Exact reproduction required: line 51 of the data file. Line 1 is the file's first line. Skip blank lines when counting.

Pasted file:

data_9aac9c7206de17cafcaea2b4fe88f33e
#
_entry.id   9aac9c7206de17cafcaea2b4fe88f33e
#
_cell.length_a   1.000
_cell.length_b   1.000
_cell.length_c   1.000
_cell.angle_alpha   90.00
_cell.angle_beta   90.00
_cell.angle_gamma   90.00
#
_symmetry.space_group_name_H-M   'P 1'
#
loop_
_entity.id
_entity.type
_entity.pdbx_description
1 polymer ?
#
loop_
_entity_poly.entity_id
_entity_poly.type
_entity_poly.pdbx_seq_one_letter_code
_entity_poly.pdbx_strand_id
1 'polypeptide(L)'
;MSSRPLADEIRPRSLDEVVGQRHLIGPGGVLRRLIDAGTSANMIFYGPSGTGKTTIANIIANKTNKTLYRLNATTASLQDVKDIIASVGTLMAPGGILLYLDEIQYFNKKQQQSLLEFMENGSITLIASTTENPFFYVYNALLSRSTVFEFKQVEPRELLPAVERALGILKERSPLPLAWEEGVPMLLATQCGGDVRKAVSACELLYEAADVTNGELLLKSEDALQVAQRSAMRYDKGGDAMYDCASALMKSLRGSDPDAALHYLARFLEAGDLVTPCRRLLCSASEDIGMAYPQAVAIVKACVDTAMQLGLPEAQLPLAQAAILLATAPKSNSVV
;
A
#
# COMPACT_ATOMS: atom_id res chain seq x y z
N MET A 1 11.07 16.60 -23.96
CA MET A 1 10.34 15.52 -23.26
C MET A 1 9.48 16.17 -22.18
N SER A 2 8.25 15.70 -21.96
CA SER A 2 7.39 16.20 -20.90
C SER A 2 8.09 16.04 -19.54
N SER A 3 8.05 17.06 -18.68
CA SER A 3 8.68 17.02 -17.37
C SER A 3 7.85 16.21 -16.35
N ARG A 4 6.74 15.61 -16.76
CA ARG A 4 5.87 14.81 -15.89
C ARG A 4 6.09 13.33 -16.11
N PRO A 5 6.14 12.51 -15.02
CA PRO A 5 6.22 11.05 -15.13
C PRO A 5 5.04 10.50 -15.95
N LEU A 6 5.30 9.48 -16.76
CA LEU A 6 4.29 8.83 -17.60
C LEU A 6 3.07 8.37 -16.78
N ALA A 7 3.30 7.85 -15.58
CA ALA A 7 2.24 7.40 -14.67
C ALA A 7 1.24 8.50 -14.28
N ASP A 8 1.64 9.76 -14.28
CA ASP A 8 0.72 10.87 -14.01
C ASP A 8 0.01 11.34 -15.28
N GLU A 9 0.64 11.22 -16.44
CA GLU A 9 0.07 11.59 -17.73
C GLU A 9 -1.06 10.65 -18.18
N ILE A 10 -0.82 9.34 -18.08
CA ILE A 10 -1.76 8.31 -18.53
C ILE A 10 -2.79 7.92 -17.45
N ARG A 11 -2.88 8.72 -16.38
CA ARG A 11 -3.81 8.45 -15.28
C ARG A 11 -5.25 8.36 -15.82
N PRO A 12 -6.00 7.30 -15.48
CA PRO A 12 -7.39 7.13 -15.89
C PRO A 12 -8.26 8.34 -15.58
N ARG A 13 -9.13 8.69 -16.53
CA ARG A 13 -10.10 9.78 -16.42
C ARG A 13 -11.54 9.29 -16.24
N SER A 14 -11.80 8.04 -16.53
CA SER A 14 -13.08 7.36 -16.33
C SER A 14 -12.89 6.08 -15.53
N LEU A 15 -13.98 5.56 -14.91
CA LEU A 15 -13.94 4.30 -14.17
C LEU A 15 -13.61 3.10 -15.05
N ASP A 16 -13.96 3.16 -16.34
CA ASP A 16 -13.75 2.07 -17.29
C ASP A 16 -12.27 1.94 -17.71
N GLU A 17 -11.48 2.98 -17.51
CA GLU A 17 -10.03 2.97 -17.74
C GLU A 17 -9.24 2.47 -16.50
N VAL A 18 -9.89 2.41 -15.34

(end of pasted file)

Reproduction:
C ALA A 7 1.24 8.50 -14.28